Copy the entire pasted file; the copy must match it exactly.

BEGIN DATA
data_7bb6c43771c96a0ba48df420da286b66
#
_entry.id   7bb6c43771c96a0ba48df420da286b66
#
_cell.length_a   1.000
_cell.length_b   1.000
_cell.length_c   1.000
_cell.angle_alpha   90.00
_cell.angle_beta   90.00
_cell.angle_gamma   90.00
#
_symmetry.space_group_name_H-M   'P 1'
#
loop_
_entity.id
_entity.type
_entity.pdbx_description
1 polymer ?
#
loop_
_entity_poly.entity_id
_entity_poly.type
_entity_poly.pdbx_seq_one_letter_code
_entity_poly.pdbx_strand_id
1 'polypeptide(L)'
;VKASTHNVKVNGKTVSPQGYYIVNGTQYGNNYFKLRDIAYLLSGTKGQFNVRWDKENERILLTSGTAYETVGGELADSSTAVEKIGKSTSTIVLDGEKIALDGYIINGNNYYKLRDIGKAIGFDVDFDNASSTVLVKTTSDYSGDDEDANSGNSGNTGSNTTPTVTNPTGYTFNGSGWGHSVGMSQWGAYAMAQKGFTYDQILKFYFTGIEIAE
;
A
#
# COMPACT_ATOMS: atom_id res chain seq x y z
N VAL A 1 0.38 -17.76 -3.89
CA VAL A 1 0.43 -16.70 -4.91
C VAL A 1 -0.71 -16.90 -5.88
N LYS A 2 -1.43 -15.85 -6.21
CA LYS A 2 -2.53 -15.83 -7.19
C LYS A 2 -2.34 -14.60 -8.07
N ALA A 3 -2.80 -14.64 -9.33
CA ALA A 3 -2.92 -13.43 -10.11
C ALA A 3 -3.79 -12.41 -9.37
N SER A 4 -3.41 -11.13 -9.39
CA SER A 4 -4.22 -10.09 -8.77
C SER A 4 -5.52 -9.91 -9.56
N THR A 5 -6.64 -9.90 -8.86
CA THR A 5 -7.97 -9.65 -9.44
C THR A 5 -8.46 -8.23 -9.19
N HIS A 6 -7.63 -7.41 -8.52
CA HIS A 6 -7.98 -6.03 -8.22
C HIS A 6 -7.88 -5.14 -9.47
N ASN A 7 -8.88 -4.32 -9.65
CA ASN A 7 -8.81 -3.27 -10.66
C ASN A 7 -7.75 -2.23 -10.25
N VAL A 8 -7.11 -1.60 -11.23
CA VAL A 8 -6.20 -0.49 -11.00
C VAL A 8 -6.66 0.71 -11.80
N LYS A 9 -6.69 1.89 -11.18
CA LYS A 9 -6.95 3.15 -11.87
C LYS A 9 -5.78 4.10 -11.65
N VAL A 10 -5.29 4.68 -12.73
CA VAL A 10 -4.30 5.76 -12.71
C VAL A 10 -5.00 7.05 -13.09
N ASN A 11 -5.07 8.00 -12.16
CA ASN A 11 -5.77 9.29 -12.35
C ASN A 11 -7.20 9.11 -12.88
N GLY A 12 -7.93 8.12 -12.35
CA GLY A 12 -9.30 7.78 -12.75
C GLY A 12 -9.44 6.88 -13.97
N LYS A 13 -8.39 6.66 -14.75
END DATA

data_7bb6c43771c96a0ba48df420da286b66
#
_entry.id   7bb6c43771c96a0ba48df420da286b66
#
_cell.length_a   1.000
_cell.length_b   1.000
_cell.length_c   1.000
_cell.angle_alpha   90.00
_cell.angle_beta   90.00
_cell.angle_gamma   90.00
#
_symmetry.space_group_name_H-M   'P 1'
#
loop_
_entity.id
_entity.type
_entity.pdbx_description
1 polymer ?
#
loop_
_entity_poly.entity_id
_entity_poly.type
_entity_poly.pdbx_seq_one_letter_code
_entity_poly.pdbx_strand_id
1 'polypeptide(L)'
;VKASTHNVKVNGKTVSPQGYYIVNGTQYGNNYFKLRDIAYLLSGTKGQFNVRWDKENERILLTSGTAYETVGGELADSSTAVEKIGKSTSTIVLDGEKIALDGYIINGNNYYKLRDIGKAIGFDVDFDNASSTVLVKTTSDYSGDDEDANSGNSGNTGSNTTPTVTNPTGYTFNGSGWGHSVGMSQWGAYAMAQKGFTYDQILKFYFTGIEIAE
;
A
#
# COMPACT_ATOMS: atom_id res chain seq x y z
N VAL A 1 0.38 -17.76 -3.89
CA VAL A 1 0.43 -16.70 -4.91
C VAL A 1 -0.71 -16.90 -5.88
N LYS A 2 -1.43 -15.85 -6.21
CA LYS A 2 -2.53 -15.83 -7.19
C LYS A 2 -2.34 -14.60 -8.07
N ALA A 3 -2.80 -14.64 -9.33
CA ALA A 3 -2.92 -13.43 -10.11
C ALA A 3 -3.79 -12.41 -9.37
N SER A 4 -3.41 -11.13 -9.39
CA SER A 4 -4.22 -10.09 -8.77
C SER A 4 -5.52 -9.91 -9.56
N THR A 5 -6.64 -9.90 -8.86
CA THR A 5 -7.97 -9.65 -9.44
C THR A 5 -8.46 -8.23 -9.19
N HIS A 6 -7.63 -7.41 -8.52
CA HIS A 6 -7.98 -6.03 -8.22
C HIS A 6 -7.88 -5.14 -9.47
N ASN A 7 -8.88 -4.32 -9.65
CA ASN A 7 -8.81 -3.27 -10.66
C ASN A 7 -7.75 -2.23 -10.25
N VAL A 8 -7.11 -1.60 -11.23
CA VAL A 8 -6.20 -0.49 -11.00
C VAL A 8 -6.66 0.71 -11.80
N LYS A 9 -6.69 1.89 -11.18
CA LYS A 9 -6.95 3.15 -11.87
C LYS A 9 -5.78 4.10 -11.65
N VAL A 10 -5.29 4.68 -12.73
CA VAL A 10 -4.30 5.76 -12.71
C VAL A 10 -5.00 7.05 -13.09
N ASN A 11 -5.07 8.00 -12.16
CA ASN A 11 -5.77 9.29 -12.35
C ASN A 11 -7.20 9.11 -12.88
N GLY A 12 -7.93 8.12 -12.35
CA GLY A 12 -9.30 7.78 -12.75
C GLY A 12 -9.44 6.88 -13.97
N LYS A 13 -8.39 6.66 -14.75